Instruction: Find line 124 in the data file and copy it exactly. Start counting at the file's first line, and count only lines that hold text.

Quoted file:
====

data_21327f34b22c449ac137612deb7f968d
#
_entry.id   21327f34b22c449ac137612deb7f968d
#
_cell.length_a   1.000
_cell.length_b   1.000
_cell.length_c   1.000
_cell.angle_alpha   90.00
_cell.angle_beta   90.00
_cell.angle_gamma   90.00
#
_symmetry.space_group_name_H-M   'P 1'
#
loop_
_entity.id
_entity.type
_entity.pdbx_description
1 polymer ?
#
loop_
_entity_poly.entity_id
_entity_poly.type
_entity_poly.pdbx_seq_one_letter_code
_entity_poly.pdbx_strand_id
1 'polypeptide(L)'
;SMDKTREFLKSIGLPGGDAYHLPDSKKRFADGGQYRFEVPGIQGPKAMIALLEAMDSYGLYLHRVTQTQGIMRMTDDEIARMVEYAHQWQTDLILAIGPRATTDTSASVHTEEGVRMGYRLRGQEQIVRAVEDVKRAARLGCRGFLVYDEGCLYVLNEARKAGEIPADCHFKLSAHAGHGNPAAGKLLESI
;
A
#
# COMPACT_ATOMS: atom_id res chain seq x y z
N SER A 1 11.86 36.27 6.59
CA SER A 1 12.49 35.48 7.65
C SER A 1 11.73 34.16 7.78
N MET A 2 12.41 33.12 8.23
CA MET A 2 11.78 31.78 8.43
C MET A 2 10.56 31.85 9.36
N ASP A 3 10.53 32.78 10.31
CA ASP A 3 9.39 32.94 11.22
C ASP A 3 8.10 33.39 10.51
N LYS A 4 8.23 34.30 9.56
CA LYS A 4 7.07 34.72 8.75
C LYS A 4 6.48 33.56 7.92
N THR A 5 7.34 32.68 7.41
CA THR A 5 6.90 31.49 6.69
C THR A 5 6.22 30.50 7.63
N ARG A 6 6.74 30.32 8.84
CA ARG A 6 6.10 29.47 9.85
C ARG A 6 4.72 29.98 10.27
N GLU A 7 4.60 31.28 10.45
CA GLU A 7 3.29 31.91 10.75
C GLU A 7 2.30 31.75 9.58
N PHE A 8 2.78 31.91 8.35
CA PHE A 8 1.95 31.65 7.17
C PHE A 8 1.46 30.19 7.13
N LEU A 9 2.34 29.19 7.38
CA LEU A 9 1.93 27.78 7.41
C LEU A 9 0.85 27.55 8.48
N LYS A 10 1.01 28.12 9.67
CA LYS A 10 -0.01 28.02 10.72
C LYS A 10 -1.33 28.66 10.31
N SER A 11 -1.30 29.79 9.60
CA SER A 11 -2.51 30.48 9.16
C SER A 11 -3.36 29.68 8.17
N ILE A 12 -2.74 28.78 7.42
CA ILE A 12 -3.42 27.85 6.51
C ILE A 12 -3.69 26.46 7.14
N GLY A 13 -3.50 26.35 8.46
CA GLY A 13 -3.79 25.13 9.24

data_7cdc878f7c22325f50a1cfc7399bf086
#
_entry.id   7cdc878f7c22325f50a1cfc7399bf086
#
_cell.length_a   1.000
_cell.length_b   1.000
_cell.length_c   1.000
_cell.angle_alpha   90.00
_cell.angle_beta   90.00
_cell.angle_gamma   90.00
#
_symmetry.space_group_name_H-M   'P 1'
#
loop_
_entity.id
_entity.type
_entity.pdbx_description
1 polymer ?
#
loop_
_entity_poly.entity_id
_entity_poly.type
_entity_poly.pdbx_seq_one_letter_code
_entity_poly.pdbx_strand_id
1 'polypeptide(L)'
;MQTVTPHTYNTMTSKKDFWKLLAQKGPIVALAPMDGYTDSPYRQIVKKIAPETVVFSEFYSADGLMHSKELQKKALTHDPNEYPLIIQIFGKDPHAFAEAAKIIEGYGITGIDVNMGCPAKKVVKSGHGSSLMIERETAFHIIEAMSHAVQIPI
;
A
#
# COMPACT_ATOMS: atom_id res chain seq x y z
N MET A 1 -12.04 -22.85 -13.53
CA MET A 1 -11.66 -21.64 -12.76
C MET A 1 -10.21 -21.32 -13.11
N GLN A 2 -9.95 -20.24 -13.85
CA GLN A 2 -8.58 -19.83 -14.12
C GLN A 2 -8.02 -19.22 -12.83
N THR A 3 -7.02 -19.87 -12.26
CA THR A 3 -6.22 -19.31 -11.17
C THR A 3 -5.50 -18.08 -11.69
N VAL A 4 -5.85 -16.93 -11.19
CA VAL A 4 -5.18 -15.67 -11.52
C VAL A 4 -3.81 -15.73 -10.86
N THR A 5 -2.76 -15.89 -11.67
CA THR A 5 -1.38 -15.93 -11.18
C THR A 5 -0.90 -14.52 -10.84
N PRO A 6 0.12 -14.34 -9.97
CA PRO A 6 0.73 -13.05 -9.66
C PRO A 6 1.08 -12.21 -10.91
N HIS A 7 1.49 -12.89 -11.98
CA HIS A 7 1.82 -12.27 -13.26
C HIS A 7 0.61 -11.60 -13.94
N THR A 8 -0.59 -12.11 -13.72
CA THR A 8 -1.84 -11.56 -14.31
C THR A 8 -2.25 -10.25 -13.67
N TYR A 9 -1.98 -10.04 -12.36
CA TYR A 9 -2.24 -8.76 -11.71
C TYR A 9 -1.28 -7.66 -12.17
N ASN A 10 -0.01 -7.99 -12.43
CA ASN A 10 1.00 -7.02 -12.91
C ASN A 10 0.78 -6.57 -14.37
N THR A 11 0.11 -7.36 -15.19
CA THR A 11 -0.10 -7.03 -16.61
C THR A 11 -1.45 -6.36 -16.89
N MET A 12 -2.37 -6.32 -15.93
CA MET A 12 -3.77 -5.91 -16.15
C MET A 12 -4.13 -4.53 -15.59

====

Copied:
CA TYR A 9 -2.24 -8.76 -11.71